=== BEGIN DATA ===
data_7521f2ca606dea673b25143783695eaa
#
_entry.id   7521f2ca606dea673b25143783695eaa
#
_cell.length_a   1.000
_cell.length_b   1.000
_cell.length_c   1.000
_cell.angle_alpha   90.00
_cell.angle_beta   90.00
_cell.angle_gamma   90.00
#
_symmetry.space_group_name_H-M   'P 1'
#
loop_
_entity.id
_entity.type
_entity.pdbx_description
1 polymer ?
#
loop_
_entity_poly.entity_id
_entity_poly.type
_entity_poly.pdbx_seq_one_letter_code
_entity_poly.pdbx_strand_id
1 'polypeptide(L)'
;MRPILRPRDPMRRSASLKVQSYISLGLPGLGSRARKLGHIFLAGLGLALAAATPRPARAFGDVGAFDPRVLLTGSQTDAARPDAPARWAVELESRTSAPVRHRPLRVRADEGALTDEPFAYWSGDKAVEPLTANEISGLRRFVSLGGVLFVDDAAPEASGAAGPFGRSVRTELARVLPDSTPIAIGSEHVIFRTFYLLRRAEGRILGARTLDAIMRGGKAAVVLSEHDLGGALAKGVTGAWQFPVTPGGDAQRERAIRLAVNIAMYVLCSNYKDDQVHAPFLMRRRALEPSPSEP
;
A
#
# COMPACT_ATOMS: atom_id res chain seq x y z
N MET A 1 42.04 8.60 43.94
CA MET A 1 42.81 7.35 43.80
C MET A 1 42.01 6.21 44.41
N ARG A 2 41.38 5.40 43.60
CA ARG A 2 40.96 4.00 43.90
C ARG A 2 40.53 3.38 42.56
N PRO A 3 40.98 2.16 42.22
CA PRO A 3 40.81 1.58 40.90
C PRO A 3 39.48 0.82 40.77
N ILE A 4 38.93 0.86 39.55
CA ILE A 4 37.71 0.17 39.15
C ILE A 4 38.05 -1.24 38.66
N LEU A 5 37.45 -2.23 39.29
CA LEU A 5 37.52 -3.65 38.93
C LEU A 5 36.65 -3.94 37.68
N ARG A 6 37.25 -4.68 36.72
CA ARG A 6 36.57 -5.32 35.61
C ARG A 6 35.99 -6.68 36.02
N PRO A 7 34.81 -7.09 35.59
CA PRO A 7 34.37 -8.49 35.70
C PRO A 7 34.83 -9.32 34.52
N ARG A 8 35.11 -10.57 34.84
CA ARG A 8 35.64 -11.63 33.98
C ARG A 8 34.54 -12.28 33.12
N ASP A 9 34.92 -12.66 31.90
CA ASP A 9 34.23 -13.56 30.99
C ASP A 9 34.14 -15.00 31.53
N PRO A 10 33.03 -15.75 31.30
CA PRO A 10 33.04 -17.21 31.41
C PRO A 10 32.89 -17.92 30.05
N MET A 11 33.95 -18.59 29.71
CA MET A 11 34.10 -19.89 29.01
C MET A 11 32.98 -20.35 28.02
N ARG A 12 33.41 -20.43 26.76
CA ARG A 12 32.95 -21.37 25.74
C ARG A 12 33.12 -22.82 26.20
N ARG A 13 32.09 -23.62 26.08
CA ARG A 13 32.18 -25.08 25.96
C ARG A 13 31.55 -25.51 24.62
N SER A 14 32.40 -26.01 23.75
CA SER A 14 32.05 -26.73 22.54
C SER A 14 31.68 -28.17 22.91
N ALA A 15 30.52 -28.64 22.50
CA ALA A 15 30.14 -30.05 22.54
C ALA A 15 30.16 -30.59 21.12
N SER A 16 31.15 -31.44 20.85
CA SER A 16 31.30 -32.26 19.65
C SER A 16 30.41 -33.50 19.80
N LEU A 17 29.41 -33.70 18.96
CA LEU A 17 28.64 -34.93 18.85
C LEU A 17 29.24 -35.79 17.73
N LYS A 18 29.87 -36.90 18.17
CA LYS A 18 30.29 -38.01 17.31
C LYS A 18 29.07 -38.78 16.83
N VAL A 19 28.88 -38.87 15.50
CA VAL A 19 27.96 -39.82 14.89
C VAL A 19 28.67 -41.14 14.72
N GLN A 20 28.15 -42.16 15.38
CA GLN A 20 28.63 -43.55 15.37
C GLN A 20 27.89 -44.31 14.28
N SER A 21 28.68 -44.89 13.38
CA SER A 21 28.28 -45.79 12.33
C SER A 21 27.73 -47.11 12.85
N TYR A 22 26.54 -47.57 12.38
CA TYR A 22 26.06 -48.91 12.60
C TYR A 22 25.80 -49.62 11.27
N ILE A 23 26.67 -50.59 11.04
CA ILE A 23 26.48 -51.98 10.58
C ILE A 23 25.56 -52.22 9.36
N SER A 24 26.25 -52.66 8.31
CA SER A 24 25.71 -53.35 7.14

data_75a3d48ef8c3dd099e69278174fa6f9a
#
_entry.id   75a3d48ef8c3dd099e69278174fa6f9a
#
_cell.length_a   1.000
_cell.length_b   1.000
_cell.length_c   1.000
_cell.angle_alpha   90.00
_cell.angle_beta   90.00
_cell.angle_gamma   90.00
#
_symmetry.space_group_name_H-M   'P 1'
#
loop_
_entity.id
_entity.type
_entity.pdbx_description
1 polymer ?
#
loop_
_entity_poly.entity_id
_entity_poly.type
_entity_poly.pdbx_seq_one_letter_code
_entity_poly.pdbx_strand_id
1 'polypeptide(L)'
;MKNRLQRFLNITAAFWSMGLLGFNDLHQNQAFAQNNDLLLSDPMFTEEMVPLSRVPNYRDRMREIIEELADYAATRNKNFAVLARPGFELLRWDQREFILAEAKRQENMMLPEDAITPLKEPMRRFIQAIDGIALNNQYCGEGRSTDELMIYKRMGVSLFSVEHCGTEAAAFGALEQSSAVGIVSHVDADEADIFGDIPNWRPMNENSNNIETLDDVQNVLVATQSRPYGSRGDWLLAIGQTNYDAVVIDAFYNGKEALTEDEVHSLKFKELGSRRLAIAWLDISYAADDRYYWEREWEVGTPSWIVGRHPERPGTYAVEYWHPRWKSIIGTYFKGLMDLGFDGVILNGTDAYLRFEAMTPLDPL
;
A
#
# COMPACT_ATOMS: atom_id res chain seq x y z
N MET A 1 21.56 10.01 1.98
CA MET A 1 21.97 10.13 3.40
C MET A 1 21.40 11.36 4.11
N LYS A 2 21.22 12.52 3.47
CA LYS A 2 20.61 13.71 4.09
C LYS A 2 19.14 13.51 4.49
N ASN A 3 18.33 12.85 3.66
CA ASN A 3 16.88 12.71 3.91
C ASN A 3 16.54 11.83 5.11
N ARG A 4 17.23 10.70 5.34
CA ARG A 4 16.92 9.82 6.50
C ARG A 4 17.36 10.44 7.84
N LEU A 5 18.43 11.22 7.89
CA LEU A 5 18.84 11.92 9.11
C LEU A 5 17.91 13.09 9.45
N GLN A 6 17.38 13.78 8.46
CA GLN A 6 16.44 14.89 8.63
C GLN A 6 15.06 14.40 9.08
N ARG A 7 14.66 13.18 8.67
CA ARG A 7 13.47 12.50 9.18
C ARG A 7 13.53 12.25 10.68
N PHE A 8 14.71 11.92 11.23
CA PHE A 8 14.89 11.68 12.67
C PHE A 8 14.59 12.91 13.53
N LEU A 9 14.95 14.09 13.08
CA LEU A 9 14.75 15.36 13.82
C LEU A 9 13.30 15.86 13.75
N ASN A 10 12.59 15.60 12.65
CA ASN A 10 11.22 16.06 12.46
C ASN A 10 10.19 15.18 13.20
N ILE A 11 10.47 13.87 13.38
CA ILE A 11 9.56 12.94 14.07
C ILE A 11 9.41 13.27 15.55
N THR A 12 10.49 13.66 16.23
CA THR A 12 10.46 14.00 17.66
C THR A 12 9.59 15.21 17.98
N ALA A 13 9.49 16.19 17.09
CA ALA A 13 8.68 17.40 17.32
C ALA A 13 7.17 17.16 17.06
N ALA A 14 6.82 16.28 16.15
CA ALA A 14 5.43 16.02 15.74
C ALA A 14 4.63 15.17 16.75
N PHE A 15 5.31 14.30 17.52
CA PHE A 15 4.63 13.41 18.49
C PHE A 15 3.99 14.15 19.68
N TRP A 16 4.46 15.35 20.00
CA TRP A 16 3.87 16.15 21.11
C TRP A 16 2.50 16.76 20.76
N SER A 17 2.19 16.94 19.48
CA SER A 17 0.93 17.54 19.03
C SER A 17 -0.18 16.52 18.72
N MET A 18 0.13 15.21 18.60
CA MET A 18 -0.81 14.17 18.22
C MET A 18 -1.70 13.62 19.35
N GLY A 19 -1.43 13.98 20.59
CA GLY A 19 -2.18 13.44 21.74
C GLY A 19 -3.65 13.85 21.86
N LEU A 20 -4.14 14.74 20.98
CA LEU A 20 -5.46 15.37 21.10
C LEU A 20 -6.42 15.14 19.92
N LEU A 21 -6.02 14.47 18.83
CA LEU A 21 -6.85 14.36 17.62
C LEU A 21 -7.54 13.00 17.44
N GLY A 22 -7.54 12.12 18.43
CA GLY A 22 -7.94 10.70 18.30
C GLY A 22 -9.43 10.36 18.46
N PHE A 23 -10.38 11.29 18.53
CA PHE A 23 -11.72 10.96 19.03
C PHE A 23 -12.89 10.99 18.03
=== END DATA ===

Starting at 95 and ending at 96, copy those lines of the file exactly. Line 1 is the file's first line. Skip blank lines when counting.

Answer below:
CA TYR A 22 26.06 -48.91 12.60
C TYR A 22 25.80 -49.62 11.27